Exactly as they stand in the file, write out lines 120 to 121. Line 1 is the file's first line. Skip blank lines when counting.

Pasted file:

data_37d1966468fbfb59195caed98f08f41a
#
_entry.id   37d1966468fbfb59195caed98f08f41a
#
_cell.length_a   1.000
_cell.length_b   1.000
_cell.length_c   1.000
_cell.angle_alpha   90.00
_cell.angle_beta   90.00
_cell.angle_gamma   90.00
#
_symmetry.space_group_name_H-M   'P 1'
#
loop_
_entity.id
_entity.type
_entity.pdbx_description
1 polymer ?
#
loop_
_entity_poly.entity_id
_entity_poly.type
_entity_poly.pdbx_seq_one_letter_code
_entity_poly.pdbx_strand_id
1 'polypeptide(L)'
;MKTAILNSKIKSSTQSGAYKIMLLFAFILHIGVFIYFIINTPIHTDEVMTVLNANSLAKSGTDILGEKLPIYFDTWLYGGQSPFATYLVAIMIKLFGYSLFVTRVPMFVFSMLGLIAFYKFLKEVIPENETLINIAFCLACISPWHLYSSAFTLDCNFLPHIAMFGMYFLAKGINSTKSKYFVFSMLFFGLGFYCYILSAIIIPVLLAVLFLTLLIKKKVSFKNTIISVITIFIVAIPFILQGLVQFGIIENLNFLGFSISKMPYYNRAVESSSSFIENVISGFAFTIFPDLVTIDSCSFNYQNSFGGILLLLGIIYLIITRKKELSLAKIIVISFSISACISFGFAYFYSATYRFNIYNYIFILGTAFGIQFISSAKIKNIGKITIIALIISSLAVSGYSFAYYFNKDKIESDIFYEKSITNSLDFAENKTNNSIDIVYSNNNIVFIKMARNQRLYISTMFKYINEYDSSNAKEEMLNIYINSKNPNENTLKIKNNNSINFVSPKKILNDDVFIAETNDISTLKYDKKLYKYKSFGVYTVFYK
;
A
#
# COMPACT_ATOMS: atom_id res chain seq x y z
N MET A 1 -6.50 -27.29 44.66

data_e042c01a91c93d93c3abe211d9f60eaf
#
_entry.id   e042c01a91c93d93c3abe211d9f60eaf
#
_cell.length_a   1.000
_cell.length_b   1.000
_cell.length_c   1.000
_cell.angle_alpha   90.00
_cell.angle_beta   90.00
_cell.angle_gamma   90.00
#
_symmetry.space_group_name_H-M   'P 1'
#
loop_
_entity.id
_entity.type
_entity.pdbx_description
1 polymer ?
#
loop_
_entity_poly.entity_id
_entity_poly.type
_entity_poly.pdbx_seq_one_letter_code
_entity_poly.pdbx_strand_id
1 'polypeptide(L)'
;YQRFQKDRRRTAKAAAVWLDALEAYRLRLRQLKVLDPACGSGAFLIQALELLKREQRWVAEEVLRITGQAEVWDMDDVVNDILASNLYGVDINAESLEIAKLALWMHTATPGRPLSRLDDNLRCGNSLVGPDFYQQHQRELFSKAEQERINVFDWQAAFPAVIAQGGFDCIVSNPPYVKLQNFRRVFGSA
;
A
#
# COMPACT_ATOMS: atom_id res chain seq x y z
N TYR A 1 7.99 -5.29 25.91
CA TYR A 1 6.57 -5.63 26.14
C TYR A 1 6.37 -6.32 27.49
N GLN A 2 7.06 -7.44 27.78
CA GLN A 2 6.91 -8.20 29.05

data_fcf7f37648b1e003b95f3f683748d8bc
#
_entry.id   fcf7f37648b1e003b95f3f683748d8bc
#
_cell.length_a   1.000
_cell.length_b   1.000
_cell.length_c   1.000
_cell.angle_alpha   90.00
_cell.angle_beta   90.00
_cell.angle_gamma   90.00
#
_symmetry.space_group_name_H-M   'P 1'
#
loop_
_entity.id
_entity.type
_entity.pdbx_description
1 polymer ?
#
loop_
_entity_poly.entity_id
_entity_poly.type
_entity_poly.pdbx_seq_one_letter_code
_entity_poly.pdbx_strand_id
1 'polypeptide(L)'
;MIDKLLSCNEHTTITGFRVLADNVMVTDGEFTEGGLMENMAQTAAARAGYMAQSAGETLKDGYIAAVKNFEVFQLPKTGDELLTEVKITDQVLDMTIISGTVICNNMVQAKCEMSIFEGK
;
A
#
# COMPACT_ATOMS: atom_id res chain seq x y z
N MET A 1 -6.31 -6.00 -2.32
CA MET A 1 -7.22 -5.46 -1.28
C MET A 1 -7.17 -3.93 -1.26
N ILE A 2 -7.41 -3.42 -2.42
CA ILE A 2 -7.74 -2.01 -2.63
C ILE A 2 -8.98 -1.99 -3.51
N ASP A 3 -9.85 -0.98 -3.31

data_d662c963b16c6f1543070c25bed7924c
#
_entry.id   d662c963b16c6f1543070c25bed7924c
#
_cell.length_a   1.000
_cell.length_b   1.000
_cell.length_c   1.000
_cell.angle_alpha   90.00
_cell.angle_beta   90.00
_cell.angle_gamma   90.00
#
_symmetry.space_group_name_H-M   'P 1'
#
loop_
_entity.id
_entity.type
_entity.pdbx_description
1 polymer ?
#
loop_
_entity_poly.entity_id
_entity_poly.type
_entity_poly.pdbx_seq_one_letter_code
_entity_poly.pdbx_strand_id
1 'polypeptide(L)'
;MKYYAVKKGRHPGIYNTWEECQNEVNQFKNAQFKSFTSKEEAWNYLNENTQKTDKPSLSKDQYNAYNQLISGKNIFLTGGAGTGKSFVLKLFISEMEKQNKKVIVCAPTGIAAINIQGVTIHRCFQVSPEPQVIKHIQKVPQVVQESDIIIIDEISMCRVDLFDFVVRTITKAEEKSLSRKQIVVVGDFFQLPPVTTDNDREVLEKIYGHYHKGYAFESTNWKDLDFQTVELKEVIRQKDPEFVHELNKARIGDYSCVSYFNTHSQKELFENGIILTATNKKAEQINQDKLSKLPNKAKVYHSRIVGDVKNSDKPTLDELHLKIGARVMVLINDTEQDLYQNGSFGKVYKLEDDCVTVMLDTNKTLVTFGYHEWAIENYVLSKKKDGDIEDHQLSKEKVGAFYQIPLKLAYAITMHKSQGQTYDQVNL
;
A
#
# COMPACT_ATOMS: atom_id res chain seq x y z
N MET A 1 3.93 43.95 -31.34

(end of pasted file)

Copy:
_entity.pdbx_description
1 polymer ?